In this article we share the true secrets that separate a good cooling unit install from a bad one. This includes steps with precise methodology, environmental awareness and safety precautions.
rv cooling units Roof-mounted air conditioning units in most RVs are ducted and offer a number of different ducting options that distribute the cold air throughout the living area. However, many campers use a non-ducted RV air conditioner (like the Dometic RTX2000) that is plugged in and powered by 110V and is used as an “extended refrigerator” to keep food cold during extended camping stays. This type of refrigerator also has a heating element that provides warm water for dishes and drinks.
There are several companies that sell remanufactured Nordic cooling units. These are a more economical choice than replacing the entire absorption refrigerator. However, it is important to note that not all remanufactured coolers are created equal. It’s not uncommon for a company to cut corners and put together a cooling unit with inferior parts.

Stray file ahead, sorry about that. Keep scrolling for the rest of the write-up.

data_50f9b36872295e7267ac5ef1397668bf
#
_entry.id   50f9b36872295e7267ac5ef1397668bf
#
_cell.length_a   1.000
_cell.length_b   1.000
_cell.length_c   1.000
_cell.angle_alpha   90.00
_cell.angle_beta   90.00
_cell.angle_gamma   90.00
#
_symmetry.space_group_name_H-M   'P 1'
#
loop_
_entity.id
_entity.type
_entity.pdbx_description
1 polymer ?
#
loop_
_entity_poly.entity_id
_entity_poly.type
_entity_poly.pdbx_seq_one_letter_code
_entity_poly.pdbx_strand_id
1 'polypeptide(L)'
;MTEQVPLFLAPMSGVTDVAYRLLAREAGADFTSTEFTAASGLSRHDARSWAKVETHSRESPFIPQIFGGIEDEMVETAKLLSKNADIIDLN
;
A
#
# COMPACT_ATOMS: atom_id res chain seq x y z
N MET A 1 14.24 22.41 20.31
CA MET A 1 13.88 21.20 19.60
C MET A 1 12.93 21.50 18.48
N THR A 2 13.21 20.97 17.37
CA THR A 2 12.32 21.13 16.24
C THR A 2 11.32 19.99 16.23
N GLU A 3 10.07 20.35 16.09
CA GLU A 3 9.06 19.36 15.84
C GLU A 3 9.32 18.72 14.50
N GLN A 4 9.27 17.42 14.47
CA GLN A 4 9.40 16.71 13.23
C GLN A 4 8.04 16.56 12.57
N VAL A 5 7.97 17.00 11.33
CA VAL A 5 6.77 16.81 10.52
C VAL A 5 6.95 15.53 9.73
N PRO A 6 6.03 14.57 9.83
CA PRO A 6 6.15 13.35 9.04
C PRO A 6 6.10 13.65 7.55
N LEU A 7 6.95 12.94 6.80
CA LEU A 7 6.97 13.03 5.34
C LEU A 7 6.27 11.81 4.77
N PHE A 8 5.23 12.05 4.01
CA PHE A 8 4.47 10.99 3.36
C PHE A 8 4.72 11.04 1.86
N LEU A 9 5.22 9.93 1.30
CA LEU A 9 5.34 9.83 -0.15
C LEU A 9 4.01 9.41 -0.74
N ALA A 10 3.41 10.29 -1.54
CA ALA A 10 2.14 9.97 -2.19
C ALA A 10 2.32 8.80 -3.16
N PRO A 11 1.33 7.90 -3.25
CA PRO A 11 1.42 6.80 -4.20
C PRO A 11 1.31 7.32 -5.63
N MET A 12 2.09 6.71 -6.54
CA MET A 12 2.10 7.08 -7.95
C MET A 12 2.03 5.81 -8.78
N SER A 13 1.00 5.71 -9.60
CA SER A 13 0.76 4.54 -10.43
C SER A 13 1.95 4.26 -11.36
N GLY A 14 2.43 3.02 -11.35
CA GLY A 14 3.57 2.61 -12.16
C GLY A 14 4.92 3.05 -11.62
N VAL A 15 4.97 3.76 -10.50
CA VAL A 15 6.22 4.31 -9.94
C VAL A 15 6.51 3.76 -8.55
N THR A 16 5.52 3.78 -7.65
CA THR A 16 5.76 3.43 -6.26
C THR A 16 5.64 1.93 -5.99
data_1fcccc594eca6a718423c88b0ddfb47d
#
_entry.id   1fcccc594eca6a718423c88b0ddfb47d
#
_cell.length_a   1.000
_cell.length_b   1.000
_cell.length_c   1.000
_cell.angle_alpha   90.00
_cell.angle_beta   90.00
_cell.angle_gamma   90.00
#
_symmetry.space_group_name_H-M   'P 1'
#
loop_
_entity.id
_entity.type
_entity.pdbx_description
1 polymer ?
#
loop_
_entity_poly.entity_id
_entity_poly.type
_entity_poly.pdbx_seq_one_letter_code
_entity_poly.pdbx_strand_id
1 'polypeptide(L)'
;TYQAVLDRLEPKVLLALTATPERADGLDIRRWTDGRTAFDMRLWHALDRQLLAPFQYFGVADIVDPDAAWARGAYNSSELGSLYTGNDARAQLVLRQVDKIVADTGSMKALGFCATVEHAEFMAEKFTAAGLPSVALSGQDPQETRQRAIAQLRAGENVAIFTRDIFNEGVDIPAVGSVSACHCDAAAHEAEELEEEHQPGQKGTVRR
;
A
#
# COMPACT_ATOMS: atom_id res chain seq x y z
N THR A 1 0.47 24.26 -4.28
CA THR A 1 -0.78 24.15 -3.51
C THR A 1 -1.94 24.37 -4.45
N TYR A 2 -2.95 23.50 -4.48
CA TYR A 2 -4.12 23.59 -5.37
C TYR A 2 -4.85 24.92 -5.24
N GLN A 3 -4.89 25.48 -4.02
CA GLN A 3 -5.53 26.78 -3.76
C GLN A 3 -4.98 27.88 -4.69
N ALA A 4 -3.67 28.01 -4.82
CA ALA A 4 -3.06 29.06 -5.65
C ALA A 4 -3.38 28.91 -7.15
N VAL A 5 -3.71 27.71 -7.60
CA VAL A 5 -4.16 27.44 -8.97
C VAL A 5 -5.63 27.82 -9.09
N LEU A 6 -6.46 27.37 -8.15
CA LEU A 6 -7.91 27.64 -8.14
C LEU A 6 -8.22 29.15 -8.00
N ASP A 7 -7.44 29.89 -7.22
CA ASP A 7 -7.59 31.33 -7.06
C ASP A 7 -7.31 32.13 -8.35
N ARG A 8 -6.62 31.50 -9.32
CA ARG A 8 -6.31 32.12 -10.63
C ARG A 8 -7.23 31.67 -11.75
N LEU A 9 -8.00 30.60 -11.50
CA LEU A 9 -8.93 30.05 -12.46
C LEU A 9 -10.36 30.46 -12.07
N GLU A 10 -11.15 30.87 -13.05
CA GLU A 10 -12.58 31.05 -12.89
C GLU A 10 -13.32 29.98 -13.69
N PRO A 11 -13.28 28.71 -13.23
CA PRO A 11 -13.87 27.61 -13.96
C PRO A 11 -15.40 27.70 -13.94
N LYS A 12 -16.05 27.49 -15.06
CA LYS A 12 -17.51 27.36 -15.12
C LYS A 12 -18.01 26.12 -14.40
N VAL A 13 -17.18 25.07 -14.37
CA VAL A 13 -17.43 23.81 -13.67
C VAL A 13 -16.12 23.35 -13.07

Before attempting to remove the cooling unit, it’s recommended that you shut off power and disconnect the 120VAC from the refrigerator and the 12VDC from the battery bank. It’s important to take care when prying on the unit as a little force can cause it to rupture.
Some manufacturers have instructions that recommend using thermal mastic around the sealing joint between the evaporator foam pack and the pocket. It’s important to scrape off all of the Thermo-Mastic and then clean the inside of the pocket. A yellowish-type stain in the absorber vessel usually indicates a refrigerant leak, and this is a sign that it’s time to replace the refrigerator’s cooling unit.